Is the Internet killing kids’ manners?
By Tracy Grant,
One of the great aspects of being KidsPost editor is that I get to interact so much with readers. Through contests, career days and classroom visits, I get to meet and talk to so many kids, and they never fail to impress me as more innocent, more intelligent and more polite than they get credit for in the media.
So when I recently replied to two children who had e-mailed KidsPost with questions, I was surprised that each of them (a 10-year-old boy and a 14-year-old girl) began their e-mails back to me with “Dear Tracy . . . ”
Sure, I had addressed them by their first names in my correspondence to them, but I had also signed the e-mails as I sign all e-mails:
The Washington Post
I’ve never really thought of myself as the kind of person who wags a finger and says, “Kids these days have no respect for their elders,” but I confess that’s kind of how I felt. Shouldn’t these kids address me as “Ms. Grant?” Or has the nature of electronic communication blurred the definition of manners so much that it was unfair of me to bristle.
For some guidance, I turned to the goddess of Internet etiquette, Emily Yoffe, who writes Slate’s “Dear Prudence” advice column.
“I’m sure that if these kids were having an e-mail exchange with one of their teachers, they would use ‘Ms. So-and-So.’ . . . But with e-mail, there are no clear rules, even for adults, so with a kid I think it’s fair to say that they wouldn’t necessarily know to” write Ms. Grant.
Electronic communication aside, how kids refer to adults varies based on the conventions of their school and social groups.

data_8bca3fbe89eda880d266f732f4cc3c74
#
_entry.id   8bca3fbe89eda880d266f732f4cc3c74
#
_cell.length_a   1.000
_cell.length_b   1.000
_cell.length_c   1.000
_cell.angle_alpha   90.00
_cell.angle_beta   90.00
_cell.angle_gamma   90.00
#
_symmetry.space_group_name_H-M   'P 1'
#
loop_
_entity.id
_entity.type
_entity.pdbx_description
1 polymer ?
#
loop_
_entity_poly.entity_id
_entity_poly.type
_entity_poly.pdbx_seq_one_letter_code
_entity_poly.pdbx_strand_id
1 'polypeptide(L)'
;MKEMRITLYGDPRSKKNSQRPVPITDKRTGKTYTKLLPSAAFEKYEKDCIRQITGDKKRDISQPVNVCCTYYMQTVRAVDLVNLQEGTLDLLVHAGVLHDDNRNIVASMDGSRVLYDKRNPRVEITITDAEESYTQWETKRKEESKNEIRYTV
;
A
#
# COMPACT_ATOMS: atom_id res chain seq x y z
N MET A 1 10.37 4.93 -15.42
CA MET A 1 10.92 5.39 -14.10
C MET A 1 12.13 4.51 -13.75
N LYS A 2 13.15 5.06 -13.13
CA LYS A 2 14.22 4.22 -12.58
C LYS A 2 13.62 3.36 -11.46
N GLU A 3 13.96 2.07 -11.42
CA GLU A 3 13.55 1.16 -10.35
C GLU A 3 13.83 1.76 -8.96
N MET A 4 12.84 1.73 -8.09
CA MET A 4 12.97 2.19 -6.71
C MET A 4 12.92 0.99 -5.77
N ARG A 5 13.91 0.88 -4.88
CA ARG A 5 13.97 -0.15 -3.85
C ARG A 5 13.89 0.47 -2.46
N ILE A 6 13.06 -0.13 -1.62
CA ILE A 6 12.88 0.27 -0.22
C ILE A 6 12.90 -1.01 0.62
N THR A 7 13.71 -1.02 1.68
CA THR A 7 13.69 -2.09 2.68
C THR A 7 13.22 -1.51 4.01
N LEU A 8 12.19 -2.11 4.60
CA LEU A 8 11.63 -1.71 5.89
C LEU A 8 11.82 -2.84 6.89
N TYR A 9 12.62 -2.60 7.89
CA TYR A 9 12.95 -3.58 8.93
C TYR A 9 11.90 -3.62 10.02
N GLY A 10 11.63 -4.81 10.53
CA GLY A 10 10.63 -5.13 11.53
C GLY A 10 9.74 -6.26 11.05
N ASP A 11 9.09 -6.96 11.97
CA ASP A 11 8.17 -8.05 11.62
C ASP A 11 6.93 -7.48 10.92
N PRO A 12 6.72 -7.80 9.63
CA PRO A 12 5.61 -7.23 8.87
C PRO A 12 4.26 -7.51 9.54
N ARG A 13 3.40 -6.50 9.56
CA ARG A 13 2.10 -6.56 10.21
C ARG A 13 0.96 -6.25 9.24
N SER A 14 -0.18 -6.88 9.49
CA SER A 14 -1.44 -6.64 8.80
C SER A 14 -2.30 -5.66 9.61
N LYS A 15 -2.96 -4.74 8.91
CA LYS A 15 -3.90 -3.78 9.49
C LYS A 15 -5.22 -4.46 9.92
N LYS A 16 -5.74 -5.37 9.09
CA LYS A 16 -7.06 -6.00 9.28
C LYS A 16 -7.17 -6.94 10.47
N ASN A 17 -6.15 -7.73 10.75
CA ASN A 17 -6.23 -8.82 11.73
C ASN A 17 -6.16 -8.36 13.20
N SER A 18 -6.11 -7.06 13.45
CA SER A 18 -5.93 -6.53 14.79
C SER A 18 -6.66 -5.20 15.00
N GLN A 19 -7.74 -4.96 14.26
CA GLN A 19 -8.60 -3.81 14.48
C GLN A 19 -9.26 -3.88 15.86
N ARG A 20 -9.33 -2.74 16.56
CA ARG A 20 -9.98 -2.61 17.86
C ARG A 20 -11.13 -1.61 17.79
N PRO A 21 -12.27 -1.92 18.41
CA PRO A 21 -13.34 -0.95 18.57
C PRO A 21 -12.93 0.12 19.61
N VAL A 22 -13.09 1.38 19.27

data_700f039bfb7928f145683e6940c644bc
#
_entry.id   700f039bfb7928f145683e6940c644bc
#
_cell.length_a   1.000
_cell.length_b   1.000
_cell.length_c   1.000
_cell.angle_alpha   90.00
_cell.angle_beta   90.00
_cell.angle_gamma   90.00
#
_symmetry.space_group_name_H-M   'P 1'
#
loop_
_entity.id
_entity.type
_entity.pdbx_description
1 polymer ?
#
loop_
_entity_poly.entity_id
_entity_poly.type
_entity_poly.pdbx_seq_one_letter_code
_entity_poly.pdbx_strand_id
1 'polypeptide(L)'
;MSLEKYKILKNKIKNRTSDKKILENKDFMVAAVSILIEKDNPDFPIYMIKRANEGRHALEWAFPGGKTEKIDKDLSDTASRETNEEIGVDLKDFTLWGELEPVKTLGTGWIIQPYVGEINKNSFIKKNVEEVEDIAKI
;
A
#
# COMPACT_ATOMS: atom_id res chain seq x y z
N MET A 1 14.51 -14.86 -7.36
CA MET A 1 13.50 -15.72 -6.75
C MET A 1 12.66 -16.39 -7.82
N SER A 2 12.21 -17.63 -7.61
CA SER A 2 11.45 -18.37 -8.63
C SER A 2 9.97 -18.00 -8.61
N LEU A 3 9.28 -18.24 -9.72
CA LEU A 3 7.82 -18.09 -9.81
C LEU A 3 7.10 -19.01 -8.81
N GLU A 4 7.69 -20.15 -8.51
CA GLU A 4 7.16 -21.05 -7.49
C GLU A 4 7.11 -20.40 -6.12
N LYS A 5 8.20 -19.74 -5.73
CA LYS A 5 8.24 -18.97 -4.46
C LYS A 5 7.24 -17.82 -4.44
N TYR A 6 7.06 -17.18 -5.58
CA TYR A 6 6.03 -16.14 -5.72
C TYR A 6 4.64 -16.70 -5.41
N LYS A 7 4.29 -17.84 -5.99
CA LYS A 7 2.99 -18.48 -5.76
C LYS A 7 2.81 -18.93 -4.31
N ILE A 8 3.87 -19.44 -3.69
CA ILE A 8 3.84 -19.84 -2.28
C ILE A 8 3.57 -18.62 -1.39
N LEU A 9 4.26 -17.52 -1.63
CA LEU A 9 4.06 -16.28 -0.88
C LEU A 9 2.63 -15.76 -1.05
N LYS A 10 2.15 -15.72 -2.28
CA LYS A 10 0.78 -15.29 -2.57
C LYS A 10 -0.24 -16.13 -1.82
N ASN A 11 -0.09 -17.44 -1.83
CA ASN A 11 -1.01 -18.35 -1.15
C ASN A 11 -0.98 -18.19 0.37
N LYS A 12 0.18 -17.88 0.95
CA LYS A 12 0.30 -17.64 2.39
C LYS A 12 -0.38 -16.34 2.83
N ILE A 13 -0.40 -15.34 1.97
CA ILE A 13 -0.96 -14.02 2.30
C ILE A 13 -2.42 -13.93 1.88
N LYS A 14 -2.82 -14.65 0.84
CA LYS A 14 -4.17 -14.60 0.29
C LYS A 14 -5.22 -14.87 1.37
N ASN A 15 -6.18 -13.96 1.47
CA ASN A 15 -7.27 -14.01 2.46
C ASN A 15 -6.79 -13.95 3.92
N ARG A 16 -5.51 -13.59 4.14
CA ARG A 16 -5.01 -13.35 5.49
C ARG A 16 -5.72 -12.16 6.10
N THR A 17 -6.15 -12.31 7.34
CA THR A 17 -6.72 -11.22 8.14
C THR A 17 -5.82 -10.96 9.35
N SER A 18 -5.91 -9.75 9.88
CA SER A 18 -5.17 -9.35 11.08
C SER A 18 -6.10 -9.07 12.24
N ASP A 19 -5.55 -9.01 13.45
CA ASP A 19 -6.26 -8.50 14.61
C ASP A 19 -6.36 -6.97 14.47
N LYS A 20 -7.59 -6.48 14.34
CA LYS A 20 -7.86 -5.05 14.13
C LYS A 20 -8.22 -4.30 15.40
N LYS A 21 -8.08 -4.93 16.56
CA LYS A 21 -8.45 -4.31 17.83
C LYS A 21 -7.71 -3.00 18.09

When my boys were small, their friends called me “Miss Tracy” rather than “Mrs. Grant.” As they have aged, some of those kids now just call me Tracy, some Mrs. Grant. Most of them, wisely, just try to avoid calling me anything.
Yoffe says she wanted her daughter to call adults by Mr. and Mrs. But if they were in a group where calling adults by their first names was accepted, she opted not to buck the trend.
“But I love the alternative of Miss and the first name,” she says. “There’s intimacy and respect. I think it’s a great midway for kids.”
So just how much should I obsess about this? Is “Dear Tracy” yet another sign of the decline and fall of civility brought on by the Internet?
“The Internet breaks down the old forms, and on its face that’s not bad,” Yoffe said. “I remember in high school learning how to type a proper letter. [Kids] don’t learn that these days, but how much time do you want your high school student learning about writing proper letters? . . . They can type ‘business letter’ into a search engine and find out everything they need to know.”
Fair enough. Dear Prudence’s position is that “Dear Tracy” does not signal the end of the world as we know it.
But if you’re an under-14 KidsPost reader, I still do prefer “Ms. Grant.”
Grant, the editor of KidsPost, writes about parenting issues every other week.
Tell us Should kids refer to adults by their last name? Let us know in the comments section at washingtonpost.com/parenting. Read more: Family Almanac archive Read past columns on the Advice page in the Lifestyle section, where you can also find columns by Carolyn Hax, Ask Amy and Miss Manners. Going Out Guide Find kid-friendly events in your area at goingoutguide.com/kids. On Parenting Visit the blog each weekday for news and advice: washingtonpost.com/onparenting.